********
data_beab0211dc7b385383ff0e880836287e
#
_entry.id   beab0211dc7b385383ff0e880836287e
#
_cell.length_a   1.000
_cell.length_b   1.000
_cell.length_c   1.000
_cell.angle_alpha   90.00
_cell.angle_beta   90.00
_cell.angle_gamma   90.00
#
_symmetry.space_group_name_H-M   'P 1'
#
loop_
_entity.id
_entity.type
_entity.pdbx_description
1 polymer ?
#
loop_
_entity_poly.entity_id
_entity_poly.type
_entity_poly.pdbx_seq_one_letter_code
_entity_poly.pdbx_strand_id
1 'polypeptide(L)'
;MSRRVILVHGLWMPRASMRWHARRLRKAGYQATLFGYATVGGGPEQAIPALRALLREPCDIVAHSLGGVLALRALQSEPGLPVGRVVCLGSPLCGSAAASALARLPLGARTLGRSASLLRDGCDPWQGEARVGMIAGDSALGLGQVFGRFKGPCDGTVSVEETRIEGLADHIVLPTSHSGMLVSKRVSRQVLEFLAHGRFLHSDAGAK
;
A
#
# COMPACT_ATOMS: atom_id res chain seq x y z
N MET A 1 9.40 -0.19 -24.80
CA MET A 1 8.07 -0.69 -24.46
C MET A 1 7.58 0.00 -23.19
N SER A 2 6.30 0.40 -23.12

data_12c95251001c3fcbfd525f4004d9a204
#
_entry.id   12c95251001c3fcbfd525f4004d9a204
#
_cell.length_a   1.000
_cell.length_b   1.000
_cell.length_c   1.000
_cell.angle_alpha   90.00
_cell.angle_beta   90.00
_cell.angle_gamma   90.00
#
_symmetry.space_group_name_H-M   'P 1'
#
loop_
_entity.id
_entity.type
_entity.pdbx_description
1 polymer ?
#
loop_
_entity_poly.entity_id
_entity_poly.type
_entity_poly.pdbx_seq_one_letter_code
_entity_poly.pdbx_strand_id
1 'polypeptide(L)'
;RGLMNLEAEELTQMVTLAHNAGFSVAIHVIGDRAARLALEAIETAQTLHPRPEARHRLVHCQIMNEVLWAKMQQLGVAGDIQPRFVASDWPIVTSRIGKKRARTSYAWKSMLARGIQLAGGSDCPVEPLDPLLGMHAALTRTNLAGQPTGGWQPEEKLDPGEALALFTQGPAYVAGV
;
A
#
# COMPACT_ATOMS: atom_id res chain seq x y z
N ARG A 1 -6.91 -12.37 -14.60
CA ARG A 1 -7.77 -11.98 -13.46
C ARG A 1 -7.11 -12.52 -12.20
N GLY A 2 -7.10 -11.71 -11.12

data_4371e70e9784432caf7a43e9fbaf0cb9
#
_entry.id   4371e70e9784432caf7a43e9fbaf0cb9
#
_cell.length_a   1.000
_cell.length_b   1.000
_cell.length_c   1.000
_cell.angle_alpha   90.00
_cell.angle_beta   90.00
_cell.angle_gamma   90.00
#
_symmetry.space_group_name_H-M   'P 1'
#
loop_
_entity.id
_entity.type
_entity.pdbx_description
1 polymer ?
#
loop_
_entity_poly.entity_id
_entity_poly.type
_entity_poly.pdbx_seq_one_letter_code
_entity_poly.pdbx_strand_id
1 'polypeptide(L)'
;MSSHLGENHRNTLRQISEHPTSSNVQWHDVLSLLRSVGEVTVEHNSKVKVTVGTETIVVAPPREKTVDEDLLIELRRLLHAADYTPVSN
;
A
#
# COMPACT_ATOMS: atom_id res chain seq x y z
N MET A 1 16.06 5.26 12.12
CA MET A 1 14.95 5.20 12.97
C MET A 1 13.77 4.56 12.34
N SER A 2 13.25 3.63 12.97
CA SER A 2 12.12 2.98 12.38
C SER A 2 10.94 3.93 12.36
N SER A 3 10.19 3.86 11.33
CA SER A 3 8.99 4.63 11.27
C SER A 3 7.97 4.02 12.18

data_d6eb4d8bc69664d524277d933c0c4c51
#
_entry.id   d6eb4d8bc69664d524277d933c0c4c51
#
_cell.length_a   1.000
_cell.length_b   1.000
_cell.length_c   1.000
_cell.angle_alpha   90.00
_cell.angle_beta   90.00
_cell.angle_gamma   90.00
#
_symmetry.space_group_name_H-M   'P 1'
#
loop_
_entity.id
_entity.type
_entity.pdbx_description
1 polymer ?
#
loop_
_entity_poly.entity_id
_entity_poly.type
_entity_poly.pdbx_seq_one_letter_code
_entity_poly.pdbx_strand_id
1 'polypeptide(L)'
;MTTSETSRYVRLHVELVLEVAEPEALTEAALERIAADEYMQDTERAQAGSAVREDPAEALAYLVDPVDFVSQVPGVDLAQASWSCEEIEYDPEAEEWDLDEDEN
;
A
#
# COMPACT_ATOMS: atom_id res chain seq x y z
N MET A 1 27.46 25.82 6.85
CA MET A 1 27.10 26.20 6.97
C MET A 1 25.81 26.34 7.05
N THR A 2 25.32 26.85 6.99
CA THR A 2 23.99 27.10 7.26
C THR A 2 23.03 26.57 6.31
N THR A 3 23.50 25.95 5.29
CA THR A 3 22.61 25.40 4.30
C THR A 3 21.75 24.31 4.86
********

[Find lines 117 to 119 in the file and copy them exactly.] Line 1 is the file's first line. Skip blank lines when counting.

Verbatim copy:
_cell.angle_gamma   90.00
#
_symmetry.space_group_name_H-M   'P 1'